I am in the final stages of preparing a manuscript for publication. This book is Henry Ford's War: Law, Antisemitism and Speech in the Tribal 1920s (title subject to complete revision by publisher). Stanford University Press has it, and I'm trying to meet a Dec. 31 submission deadline so that the book will appear before the end of 2011. (Why it still takes so long to produce books in the digital age is a question for another post.)
Here's my beef for today. Before I turn in this manuscript, I am checking every single footnote, every last citation, primary and secondary sources alike. And I am shocked, just shocked, at how many times I can't find the documents I had at my fingertips when I wrote the book. Admittedly, pieces of the prose date back to 2002, but I wrote most of the text in the past 2 years.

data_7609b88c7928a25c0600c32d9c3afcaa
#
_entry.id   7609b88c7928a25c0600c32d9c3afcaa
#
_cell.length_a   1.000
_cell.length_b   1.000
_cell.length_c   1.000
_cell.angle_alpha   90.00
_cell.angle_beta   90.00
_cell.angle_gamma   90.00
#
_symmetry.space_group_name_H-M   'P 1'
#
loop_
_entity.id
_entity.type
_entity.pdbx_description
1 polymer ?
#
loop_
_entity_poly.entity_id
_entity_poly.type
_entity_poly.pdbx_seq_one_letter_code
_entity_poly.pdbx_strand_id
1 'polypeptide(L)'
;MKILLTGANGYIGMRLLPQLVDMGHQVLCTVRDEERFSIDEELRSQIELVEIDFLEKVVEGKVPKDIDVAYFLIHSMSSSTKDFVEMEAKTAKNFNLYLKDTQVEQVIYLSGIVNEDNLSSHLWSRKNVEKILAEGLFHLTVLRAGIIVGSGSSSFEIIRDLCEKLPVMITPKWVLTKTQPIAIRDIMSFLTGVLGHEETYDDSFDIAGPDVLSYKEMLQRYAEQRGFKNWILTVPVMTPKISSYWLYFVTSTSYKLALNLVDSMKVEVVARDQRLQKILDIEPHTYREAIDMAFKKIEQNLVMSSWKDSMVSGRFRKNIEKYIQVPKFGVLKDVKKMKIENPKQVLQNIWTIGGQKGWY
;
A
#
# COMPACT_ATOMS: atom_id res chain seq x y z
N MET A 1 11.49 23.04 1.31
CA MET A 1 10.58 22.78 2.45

Eventually, I find most of what I'm looking for. But there's always the odd document or two that simply refuses to surface, forcing a rewrite or other workaround. Here's my real worry: I don't know if I'm being overly fastidious or if this exercise reveals just how poor my technique is. After all, who's to know what would happen if I took a third pass through this thing? Pinpoint accuracy in footnotes matters to the point of obsessiveness, but I'm particularly inspired to get everything right in this book because of the messy state of affairs in the Ford historiography. So maybe I'm just carrying extra baggage here. Comments, reactions, tranquillizer suggestions all welcome.